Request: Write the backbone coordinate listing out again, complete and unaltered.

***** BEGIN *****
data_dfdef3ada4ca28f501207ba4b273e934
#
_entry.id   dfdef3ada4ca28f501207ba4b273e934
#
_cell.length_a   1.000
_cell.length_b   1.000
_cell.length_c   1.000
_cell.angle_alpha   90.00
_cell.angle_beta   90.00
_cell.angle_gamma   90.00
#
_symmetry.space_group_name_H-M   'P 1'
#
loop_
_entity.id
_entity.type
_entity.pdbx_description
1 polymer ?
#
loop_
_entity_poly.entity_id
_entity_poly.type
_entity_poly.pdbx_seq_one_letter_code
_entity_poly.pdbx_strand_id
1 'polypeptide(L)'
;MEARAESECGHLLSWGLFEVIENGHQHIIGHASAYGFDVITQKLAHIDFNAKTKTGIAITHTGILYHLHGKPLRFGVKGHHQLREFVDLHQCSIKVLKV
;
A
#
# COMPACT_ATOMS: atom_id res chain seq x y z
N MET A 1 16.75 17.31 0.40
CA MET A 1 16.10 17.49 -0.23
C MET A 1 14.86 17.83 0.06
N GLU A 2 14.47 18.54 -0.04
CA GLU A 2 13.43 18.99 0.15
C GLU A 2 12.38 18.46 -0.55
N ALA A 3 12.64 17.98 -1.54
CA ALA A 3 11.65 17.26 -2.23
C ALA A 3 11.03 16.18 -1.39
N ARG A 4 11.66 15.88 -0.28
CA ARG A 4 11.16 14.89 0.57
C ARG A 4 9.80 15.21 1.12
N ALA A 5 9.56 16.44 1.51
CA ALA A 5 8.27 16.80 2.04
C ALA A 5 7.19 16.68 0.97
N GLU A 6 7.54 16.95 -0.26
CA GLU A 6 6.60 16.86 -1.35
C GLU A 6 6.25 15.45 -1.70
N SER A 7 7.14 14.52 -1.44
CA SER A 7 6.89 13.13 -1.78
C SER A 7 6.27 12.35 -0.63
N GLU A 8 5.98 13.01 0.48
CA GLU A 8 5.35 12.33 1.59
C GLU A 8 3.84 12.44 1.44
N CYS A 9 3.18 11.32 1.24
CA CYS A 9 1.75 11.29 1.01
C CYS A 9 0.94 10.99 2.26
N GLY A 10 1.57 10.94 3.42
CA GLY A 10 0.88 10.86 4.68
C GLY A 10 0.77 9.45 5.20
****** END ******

data_dfdef3ada4ca28f501207ba4b273e934
#
_entry.id   dfdef3ada4ca28f501207ba4b273e934
#
_cell.length_a   1.000
_cell.length_b   1.000
_cell.length_c   1.000
_cell.angle_alpha   90.00
_cell.angle_beta   90.00
_cell.angle_gamma   90.00
#
_symmetry.space_group_name_H-M   'P 1'
#
loop_
_entity.id
_entity.type
_entity.pdbx_description
1 polymer ?
#
loop_
_entity_poly.entity_id
_entity_poly.type
_entity_poly.pdbx_seq_one_letter_code
_entity_poly.pdbx_strand_id
1 'polypeptide(L)'
;MEARAESECGHLLSWGLFEVIENGHQHIIGHASAYGFDVITQKLAHIDFNAKTKTGIAITHTGILYHLHGKPLRFGVKGHHQLREFVDLHQCSIKVLKV
;
A
#
# COMPACT_ATOMS: atom_id res chain seq x y z
N MET A 1 16.75 17.31 0.40
CA MET A 1 16.10 17.49 -0.23
C MET A 1 14.86 17.83 0.06
N GLU A 2 14.47 18.54 -0.04
CA GLU A 2 13.43 18.99 0.15
C GLU A 2 12.38 18.46 -0.55
N ALA A 3 12.64 17.98 -1.54
CA ALA A 3 11.65 17.26 -2.23
C ALA A 3 11.03 16.18 -1.39
N ARG A 4 11.66 15.88 -0.28
CA ARG A 4 11.16 14.89 0.57
C ARG A 4 9.80 15.21 1.12
N ALA A 5 9.56 16.44 1.51
CA ALA A 5 8.27 16.80 2.04
C ALA A 5 7.19 16.68 0.97
N GLU A 6 7.54 16.95 -0.26
CA GLU A 6 6.60 16.86 -1.35
C GLU A 6 6.25 15.45 -1.70
N SER A 7 7.14 14.52 -1.44
CA SER A 7 6.89 13.13 -1.78
C SER A 7 6.27 12.35 -0.63
N GLU A 8 5.98 13.01 0.48
CA GLU A 8 5.35 12.33 1.59
C GLU A 8 3.84 12.44 1.44
N CYS A 9 3.18 11.32 1.24
CA CYS A 9 1.75 11.29 1.01
C CYS A 9 0.94 10.99 2.26
N GLY A 10 1.57 10.94 3.42
CA GLY A 10 0.88 10.86 4.68
C GLY A 10 0.77 9.45 5.20